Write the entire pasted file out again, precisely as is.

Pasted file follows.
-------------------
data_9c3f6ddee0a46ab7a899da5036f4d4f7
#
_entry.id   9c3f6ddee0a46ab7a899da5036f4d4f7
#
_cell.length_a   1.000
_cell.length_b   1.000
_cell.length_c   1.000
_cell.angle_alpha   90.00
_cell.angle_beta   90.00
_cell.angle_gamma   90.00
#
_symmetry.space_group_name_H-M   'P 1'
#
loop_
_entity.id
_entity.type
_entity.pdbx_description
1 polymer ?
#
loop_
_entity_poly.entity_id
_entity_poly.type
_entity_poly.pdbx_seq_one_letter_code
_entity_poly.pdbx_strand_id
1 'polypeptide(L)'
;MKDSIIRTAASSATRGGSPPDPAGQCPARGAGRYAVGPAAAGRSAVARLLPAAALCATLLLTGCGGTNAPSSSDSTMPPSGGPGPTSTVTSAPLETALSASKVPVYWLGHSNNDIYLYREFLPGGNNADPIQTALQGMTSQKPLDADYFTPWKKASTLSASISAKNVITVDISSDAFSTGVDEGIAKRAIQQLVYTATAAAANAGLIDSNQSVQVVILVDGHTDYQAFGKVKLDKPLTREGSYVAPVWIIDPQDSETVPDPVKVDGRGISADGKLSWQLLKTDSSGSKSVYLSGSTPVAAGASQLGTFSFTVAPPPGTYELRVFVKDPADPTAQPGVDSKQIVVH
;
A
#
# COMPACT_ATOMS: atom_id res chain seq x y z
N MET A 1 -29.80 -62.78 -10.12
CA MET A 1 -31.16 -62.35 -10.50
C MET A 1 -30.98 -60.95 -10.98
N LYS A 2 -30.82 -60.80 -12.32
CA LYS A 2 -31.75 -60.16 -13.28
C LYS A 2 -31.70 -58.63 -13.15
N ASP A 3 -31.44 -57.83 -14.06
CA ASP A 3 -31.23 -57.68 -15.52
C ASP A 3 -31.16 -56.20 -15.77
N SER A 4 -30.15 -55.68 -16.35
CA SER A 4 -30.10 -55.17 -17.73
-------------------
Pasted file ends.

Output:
data_9c3f6ddee0a46ab7a899da5036f4d4f7
#
_entry.id   9c3f6ddee0a46ab7a899da5036f4d4f7
#
_cell.length_a   1.000
_cell.length_b   1.000
_cell.length_c   1.000
_cell.angle_alpha   90.00
_cell.angle_beta   90.00
_cell.angle_gamma   90.00
#
_symmetry.space_group_name_H-M   'P 1'
#
loop_
_entity.id
_entity.type
_entity.pdbx_description
1 polymer ?
#
loop_
_entity_poly.entity_id
_entity_poly.type
_entity_poly.pdbx_seq_one_letter_code
_entity_poly.pdbx_strand_id
1 'polypeptide(L)'
;MKDSIIRTAASSATRGGSPPDPAGQCPARGAGRYAVGPAAAGRSAVARLLPAAALCATLLLTGCGGTNAPSSSDSTMPPSGGPGPTSTVTSAPLETALSASKVPVYWLGHSNNDIYLYREFLPGGNNADPIQTALQGMTSQKPLDADYFTPWKKASTLSASISAKNVITVDISSDAFSTGVDEGIAKRAIQQLVYTATAAAANAGLIDSNQSVQVVILVDGHTDYQAFGKVKLDKPLTREGSYVAPVWIIDPQDSETVPDPVKVDGRGISADGKLSWQLLKTDSSGSKSVYLSGSTPVAAGASQLGTFSFTVAPPPGTYELRVFVKDPADPTAQPGVDSKQIVVH
;
A
#
# COMPACT_ATOMS: atom_id res chain seq x y z
N MET A 1 -29.80 -62.78 -10.12
CA MET A 1 -31.16 -62.35 -10.50
C MET A 1 -30.98 -60.95 -10.98
N LYS A 2 -30.82 -60.80 -12.32
CA LYS A 2 -31.75 -60.16 -13.28
C LYS A 2 -31.70 -58.63 -13.15
N ASP A 3 -31.44 -57.83 -14.06
CA ASP A 3 -31.23 -57.68 -15.52
C ASP A 3 -31.16 -56.20 -15.77
N SER A 4 -30.15 -55.68 -16.35
CA SER A 4 -30.10 -55.17 -17.73